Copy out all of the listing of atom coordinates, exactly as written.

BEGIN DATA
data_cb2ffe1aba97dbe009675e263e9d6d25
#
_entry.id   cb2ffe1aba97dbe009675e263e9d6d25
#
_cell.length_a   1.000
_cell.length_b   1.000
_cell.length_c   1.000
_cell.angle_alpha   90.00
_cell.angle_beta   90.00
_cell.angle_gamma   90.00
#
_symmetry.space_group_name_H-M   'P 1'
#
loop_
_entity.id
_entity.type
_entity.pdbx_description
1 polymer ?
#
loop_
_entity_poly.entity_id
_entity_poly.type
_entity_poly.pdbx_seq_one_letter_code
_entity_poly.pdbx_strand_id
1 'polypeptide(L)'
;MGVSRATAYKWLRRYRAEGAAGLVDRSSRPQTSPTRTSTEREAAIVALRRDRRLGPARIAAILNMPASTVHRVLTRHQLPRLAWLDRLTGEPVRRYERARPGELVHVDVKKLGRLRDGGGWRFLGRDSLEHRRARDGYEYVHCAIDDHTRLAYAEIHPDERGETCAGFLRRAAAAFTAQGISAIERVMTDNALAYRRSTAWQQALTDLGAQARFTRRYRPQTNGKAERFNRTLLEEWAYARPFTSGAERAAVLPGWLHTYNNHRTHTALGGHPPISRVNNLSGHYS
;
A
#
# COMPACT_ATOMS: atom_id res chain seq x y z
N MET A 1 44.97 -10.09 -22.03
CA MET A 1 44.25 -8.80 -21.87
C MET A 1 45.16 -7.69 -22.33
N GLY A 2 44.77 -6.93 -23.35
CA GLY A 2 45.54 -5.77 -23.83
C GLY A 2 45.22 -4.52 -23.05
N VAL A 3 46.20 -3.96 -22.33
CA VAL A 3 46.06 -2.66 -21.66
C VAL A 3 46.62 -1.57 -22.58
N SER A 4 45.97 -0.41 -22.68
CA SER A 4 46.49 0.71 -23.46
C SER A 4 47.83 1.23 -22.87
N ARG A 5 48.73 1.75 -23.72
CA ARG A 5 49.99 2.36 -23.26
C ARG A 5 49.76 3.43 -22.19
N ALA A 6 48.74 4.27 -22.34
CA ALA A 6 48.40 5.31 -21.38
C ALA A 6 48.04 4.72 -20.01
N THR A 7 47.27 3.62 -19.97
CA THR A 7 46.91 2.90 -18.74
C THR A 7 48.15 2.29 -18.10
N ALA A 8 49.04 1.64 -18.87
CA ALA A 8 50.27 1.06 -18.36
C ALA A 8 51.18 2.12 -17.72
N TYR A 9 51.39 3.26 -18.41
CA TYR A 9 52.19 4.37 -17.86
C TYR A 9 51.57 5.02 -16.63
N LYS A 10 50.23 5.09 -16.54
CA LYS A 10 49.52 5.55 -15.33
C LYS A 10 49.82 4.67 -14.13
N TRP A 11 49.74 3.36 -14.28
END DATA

data_cb2ffe1aba97dbe009675e263e9d6d25
#
_entry.id   cb2ffe1aba97dbe009675e263e9d6d25
#
_cell.length_a   1.000
_cell.length_b   1.000
_cell.length_c   1.000
_cell.angle_alpha   90.00
_cell.angle_beta   90.00
_cell.angle_gamma   90.00
#
_symmetry.space_group_name_H-M   'P 1'
#
loop_
_entity.id
_entity.type
_entity.pdbx_description
1 polymer ?
#
loop_
_entity_poly.entity_id
_entity_poly.type
_entity_poly.pdbx_seq_one_letter_code
_entity_poly.pdbx_strand_id
1 'polypeptide(L)'
;MGVSRATAYKWLRRYRAEGAAGLVDRSSRPQTSPTRTSTEREAAIVALRRDRRLGPARIAAILNMPASTVHRVLTRHQLPRLAWLDRLTGEPVRRYERARPGELVHVDVKKLGRLRDGGGWRFLGRDSLEHRRARDGYEYVHCAIDDHTRLAYAEIHPDERGETCAGFLRRAAAAFTAQGISAIERVMTDNALAYRRSTAWQQALTDLGAQARFTRRYRPQTNGKAERFNRTLLEEWAYARPFTSGAERAAVLPGWLHTYNNHRTHTALGGHPPISRVNNLSGHYS
;
A
#
# COMPACT_ATOMS: atom_id res chain seq x y z
N MET A 1 44.97 -10.09 -22.03
CA MET A 1 44.25 -8.80 -21.87
C MET A 1 45.16 -7.69 -22.33
N GLY A 2 44.77 -6.93 -23.35
CA GLY A 2 45.54 -5.77 -23.83
C GLY A 2 45.22 -4.52 -23.05
N VAL A 3 46.20 -3.96 -22.33
CA VAL A 3 46.06 -2.66 -21.66
C VAL A 3 46.62 -1.57 -22.58
N SER A 4 45.97 -0.41 -22.68
CA SER A 4 46.49 0.71 -23.46
C SER A 4 47.83 1.23 -22.87
N ARG A 5 48.73 1.75 -23.72
CA ARG A 5 49.99 2.36 -23.26
C ARG A 5 49.76 3.43 -22.19
N ALA A 6 48.74 4.27 -22.34
CA ALA A 6 48.40 5.31 -21.38
C ALA A 6 48.04 4.72 -20.01
N THR A 7 47.27 3.62 -19.97
CA THR A 7 46.91 2.90 -18.74
C THR A 7 48.15 2.29 -18.10
N ALA A 8 49.04 1.64 -18.87
CA ALA A 8 50.27 1.06 -18.36
C ALA A 8 51.18 2.12 -17.72
N TYR A 9 51.39 3.26 -18.41
CA TYR A 9 52.19 4.37 -17.86
C TYR A 9 51.57 5.02 -16.63
N LYS A 10 50.23 5.09 -16.54
CA LYS A 10 49.52 5.55 -15.33
C LYS A 10 49.82 4.67 -14.13
N TRP A 11 49.74 3.36 -14.28